LESSONS

Acute deterioration after SDAVF treatment is likely to develop in patients with severe venous outflow impairment. Its pathology is prolonged spinal cord congestion caused by postoperative venous thrombosis and preexistent severe venous outflow impairment. Anticoagulation treatment should be continued for patients with acute deterioration until the resolution of spinal cord congestion is confirmed with magnetic resonance imaging.

ABBREVIATIONS

AC = anticoagulation therapy; CT = computed tomography; CVJ = craniovertebral junction; DSA = digital subtraction angiography; HIA = hyperintensity area; MRI = magnetic resonance imaging; SDAVF = spinal dural arteriovenous fistula.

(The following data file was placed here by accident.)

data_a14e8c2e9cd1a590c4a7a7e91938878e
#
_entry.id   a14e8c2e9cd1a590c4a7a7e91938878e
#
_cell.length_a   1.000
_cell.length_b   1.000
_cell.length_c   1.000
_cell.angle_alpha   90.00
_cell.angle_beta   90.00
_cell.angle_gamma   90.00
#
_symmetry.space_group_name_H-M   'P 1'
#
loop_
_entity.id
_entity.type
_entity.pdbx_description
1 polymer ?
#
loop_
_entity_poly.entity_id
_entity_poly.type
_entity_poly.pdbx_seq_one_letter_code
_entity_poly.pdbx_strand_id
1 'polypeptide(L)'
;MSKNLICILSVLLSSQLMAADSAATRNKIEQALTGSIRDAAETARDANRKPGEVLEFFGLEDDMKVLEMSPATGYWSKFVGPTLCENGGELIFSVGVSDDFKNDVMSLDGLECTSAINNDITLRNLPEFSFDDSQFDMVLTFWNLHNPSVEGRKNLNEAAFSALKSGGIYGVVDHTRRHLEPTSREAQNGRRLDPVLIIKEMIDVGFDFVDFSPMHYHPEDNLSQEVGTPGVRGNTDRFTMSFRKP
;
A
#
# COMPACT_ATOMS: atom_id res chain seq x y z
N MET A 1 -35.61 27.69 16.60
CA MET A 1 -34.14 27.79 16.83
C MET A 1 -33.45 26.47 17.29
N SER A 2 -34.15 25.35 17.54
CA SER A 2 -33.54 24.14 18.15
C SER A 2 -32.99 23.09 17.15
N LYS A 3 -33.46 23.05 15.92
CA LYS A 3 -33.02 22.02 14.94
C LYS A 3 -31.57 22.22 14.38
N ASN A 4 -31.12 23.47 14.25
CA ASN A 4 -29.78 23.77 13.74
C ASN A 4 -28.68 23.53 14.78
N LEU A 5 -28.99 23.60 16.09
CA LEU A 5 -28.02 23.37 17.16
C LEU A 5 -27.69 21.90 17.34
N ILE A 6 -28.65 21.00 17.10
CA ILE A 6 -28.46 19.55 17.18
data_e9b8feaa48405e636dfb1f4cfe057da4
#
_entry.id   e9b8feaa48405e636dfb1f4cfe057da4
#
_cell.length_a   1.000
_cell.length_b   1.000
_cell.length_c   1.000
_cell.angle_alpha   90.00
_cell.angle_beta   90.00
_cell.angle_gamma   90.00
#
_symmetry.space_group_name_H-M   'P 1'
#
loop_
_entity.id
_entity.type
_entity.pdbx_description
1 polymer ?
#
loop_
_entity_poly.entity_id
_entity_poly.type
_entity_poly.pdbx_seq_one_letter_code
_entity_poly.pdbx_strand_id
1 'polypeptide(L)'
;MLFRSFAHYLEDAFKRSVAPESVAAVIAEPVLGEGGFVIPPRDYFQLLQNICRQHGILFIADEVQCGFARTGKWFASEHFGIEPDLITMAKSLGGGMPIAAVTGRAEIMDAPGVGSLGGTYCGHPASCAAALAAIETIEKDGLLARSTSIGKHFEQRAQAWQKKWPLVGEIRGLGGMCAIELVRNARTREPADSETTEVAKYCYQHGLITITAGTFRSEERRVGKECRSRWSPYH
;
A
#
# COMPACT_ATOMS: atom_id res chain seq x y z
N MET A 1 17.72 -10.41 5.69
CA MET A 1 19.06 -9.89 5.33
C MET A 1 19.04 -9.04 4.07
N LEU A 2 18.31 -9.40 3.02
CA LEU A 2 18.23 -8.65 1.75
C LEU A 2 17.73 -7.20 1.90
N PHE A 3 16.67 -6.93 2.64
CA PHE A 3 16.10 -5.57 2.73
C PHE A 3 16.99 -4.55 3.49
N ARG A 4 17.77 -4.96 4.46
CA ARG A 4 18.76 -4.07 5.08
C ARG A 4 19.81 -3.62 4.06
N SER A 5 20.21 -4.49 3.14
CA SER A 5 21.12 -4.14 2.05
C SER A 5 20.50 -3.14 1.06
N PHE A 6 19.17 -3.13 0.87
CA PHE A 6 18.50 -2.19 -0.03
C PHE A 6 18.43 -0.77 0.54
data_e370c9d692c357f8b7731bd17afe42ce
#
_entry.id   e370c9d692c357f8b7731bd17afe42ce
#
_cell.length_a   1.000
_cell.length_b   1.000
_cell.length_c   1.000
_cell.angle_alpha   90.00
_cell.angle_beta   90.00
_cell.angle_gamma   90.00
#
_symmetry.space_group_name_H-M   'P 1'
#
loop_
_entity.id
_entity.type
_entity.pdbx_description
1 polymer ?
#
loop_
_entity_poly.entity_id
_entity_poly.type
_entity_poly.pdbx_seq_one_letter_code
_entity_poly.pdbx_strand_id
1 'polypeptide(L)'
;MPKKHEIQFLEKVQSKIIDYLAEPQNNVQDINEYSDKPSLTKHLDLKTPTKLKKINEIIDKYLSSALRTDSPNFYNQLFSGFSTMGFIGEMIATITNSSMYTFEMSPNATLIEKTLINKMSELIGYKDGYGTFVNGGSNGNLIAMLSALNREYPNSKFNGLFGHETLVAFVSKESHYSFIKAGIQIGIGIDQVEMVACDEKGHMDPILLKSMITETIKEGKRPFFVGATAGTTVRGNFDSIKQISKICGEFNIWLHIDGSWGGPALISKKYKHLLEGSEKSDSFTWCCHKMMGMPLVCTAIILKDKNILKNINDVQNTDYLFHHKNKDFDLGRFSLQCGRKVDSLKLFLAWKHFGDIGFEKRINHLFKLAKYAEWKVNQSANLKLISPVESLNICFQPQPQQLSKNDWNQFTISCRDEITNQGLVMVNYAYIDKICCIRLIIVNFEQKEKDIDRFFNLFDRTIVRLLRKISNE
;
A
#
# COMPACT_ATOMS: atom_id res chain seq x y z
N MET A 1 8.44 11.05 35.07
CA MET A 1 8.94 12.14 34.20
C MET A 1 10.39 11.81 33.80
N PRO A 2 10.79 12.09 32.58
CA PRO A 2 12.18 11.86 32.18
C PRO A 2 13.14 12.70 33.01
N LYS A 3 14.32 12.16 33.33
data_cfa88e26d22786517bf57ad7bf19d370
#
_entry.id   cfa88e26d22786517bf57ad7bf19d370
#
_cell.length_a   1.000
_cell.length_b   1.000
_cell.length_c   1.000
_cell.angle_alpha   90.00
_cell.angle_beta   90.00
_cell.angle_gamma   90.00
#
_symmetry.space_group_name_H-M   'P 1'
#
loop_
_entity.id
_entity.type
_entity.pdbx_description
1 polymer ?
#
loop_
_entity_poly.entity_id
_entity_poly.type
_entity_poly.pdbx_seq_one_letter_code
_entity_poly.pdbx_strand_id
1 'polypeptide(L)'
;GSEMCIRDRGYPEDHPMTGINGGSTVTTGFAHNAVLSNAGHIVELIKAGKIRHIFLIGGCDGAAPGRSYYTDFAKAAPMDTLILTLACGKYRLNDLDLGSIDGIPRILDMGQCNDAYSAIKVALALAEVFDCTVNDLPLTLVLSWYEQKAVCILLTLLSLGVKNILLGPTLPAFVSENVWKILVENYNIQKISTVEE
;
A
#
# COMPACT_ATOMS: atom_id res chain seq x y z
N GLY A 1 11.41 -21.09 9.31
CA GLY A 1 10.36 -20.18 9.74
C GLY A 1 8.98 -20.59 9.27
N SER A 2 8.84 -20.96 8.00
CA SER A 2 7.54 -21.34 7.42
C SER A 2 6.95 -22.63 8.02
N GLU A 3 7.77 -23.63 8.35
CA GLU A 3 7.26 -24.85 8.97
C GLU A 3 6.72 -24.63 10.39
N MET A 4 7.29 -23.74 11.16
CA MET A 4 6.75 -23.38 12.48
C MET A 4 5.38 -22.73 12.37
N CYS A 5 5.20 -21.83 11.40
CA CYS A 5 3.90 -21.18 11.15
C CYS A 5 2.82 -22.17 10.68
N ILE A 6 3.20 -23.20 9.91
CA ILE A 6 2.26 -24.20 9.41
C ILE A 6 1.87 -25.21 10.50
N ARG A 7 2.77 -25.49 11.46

BACKGROUND

Acute neurological deterioration develops paradoxically in some patients after obliteration of a spinal dural arteriovenous fistula (SDAVF), with thrombosis of the spinal cord veins as its primary cause. The authors aimed to clarify the clinical and radiological characteristics of acute deterioration to identify high-risk patients. They also discussed the optimal treatment for this complication.

OBSERVATIONS

Ten patients with SDAVF presenting with congestive myelopathy who received microsurgical interruption were retrospectively reviewed. Severe myelopathy developed in three patients on postoperative days 1 to 3. Anticoagulation therapy was effective; however, discontinuing anticoagulants under residual spinal cord congestion caused redeterioration. These patients were characterized by significantly extended transit time on angiography and significant prolongation of spinal cord congestion. Acute deterioration exhibited a strong correlation with transit time (coefficient, 0.825; p = 0.006) and a strong correlation with spinal cord edema before surgery (coefficient, 0.656; p = 0.040).

LESSONS